Violin Sonatas Op 4: Nos. 1; 3; 6; 7; 10; 12
Liana Mosca (vn); Antonio Mosca (vc); Luca Pianca (lt); Giorgio Paronuzzi (hpd)
STRADIVARIUS 33853 (67:41)
There can be no doubt that Francesco Geminiani was one of the foremost Italian violinists of his day Not only did he study under some of the best teachers, including Archangelo Corelli and Alessandro Scarlatti, he took advantage of his musical heritage by exporting it along with himself to London in 1714, where he was sometimes seen as a rival to Handel. Although he did write a couple of operas (and that is where the rivalry seems to have appeared), for the most part he devoted himself to music for his instrument, publishing collections of concertos and sonatas over the course of about 30 years. He was also quite interested in the theoretical aspects of his craft, and so there also exist no fewer than six treatises on topics ranging from taste in music to violin pedagogy to how to accompany solo works to even how to play the guitar. In short, he was both a composer and theorist, whose remarkable breadth of knowledge was considered highly during his lifetime.
Today, much of his music is not exactly dinner table conversation, save for the various concerti grossi, many of which are performed by students with some degree of frequency. His first set of sonatas, published as the op. 1 in 1716, reveals his Corellian ancestry and is noted for its almost fiendish difficulty. Here, the first volume of two devoted to his 12 violin sonatas published in 1739 as his op. 4, there is a decidedly different aesthetic at work. In his treatises on the violin and musical taste, he admonishes the performer to “pour the same exalted spirit into his own performance” after making himself “thoroughly acquainted with all of the beauties” of the music. This sounds very much like the emerging
aesthetic, and this first disc, devoted to the major key sonatas of the set, seems to embody it completely. That is not to say that there is not some old fashioned figuration at work here, but Geminiani seems determined to modernize his compositions to give them more structural and harmonic contrast over the entire movement. And he can be downright experimental at times, such as the strange opening movement of Sonata 12, which begins with a violin cadenza self accompanied by a drone, that suddenly spins out of control with technical feats of virtuosity before fading off into an uncertain harmonic conclusion. The lilting pastoral movement of the opening of Sonata 7, with its flowing, highly ornamented line, devolves into what seems like a solo partita by Bach (though the basso does eventually join the violin), followed by a dialogue between the bass and violin that stretches over two movements, first flowing like a gentle stream and then politely conversing in the final minuet. The second movement of Sonata 3 is so lyrical and contains such subtle rhythmic variation that it could well have been written by C. P. E. Bach much later, and in the third movement of the same sonata the focus is on slowly evolving mysterious suspensions.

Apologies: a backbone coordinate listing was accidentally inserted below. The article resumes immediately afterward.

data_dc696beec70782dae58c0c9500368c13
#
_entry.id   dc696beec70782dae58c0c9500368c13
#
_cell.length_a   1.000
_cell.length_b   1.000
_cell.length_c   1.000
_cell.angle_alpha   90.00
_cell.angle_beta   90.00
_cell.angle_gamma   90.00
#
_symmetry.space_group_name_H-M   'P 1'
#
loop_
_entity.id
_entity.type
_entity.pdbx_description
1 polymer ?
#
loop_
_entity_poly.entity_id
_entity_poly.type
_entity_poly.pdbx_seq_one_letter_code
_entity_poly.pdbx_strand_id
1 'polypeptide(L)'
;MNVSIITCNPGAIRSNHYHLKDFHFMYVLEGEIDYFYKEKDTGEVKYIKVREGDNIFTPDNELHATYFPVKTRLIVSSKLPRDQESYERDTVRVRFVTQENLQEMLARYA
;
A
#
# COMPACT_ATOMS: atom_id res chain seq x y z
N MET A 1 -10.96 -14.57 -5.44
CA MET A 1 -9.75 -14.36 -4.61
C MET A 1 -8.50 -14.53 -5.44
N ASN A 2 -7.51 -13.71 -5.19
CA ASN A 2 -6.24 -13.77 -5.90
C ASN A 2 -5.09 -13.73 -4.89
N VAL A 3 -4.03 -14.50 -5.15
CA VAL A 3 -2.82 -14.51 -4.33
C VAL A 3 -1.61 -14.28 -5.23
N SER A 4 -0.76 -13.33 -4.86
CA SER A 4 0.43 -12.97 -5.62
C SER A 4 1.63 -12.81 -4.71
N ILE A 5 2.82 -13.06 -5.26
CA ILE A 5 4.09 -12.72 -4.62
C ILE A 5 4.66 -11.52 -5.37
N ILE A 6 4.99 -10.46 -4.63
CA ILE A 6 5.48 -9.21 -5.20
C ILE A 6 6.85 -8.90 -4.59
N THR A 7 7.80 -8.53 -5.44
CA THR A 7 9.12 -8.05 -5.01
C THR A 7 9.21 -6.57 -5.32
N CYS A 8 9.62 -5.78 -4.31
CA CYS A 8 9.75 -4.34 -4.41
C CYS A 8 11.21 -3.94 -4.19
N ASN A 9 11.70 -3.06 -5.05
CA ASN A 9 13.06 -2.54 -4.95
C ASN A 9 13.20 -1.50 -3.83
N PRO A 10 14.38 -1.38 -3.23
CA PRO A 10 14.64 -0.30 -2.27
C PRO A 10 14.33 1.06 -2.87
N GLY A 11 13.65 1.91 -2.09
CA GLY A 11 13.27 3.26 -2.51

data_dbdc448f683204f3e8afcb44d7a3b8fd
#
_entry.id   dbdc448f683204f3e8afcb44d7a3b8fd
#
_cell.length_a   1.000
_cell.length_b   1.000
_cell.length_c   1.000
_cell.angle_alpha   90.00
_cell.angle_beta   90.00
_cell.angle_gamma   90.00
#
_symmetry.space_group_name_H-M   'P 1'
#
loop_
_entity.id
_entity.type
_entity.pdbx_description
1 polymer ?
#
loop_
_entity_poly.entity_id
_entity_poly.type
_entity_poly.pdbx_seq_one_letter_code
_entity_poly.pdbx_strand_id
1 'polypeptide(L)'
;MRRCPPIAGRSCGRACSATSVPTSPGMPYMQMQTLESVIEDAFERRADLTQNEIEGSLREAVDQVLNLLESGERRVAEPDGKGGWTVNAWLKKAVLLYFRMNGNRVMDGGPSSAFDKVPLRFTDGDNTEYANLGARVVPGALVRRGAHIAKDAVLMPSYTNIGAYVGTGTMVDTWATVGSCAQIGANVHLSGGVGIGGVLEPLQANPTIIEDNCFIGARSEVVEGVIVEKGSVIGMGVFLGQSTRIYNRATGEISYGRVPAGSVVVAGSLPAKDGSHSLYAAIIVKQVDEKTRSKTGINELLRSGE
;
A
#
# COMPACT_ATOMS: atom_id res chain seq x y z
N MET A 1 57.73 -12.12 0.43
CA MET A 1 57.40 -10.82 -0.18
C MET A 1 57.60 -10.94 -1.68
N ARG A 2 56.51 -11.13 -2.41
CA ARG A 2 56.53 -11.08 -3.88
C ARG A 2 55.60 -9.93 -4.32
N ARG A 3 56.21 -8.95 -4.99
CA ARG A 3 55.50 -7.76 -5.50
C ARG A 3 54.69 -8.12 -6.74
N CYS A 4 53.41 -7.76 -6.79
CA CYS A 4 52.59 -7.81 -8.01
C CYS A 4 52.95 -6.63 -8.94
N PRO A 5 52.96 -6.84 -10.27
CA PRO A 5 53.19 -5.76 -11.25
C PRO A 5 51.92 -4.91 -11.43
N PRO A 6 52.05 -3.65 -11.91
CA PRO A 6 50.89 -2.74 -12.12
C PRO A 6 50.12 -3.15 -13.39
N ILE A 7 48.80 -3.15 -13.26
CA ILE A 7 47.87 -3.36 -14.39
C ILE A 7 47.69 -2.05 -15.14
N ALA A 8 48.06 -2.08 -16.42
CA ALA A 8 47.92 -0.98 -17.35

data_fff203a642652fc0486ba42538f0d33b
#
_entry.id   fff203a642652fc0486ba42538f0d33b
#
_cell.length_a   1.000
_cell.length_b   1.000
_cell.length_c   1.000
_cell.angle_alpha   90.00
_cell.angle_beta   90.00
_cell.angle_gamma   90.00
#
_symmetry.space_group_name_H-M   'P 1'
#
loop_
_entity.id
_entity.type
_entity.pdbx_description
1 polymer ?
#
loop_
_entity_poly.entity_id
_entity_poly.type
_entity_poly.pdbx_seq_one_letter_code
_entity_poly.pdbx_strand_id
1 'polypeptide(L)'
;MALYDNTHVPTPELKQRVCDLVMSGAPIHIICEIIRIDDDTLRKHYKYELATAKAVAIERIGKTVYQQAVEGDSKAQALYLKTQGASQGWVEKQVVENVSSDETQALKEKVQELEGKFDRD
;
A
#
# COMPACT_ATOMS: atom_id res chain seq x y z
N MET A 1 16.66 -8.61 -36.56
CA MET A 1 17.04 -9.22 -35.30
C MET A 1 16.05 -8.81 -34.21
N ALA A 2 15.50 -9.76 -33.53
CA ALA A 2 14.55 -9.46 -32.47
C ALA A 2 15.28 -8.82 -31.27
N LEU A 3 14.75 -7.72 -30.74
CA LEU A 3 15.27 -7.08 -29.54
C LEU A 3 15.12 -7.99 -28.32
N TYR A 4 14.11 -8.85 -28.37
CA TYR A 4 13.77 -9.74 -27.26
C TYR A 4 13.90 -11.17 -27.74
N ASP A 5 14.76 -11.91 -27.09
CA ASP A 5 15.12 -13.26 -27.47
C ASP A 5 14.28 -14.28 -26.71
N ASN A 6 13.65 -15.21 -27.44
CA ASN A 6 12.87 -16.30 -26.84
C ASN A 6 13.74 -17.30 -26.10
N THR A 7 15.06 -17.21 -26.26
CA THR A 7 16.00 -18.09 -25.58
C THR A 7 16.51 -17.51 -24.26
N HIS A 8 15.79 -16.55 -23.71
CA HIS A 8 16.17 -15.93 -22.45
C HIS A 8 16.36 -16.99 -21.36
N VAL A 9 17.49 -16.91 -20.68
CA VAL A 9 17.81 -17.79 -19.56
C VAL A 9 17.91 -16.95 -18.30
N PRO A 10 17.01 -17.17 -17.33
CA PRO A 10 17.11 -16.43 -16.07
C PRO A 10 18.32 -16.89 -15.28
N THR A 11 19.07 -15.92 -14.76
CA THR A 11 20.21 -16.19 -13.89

The technical virtuosity required for these works is astounding, especially considering the various double- and triple-stops that the violin is required to do throughout, not to mention running up and down the entire range of the instrument both in terms of scales and arpeggios. It is clear that Geminiani was a violinist of the first-rank, and he expected those who would perform these sonatas to be of equal ability.
The complete op. 4 has not, in so far as I am aware, been systematically recorded. A selection did appear on an Oehms Classics disc from 2004 with Rudger Lotter as the soloist, and the odd single sonata has appeared from time to time in various collections of Geminiani and colleagues such as Pietro Locatelli, but it is clear that violinist Liana Mosca and her very fine continuo group consisting of her husband, Luca Pianca, on the archlute, and Giorgio Paronuzzi are out to remedy this situation. By using a Venetian violin from about 1750, she imbues these works with a mellow, softly rounded tone (in comparison with the more transparent sound of Lotter) that blends nicely with the continuo group. Her double- and triple-stop work is clear and precise, and her ability to move fluidly between the various movements while adding a nice ornamentation makes her interpretations bring the music to life. For instance, in the second movement of Sonata 1, the tempos are flexible enough to show just the right amount of hesitancy at the cadences, which in turn makes for a wonderful anticipation, while the plaintive lament of the third movement offers a lovely, even magical contrast with the lute continuo, shifting textures fluidly. In short, the performance is outstanding, and it is clear that this (and the future second volume, whose appearance I am awaiting with anticipation) will become the model against which future performances must be measured. Moreover, her sensitive interpretation fully supports the new
aesthetic that Geminiani was attempting to achieve. Any lover of early Classical period chamber music will want to have these in his/her collection.
Bertil van Boer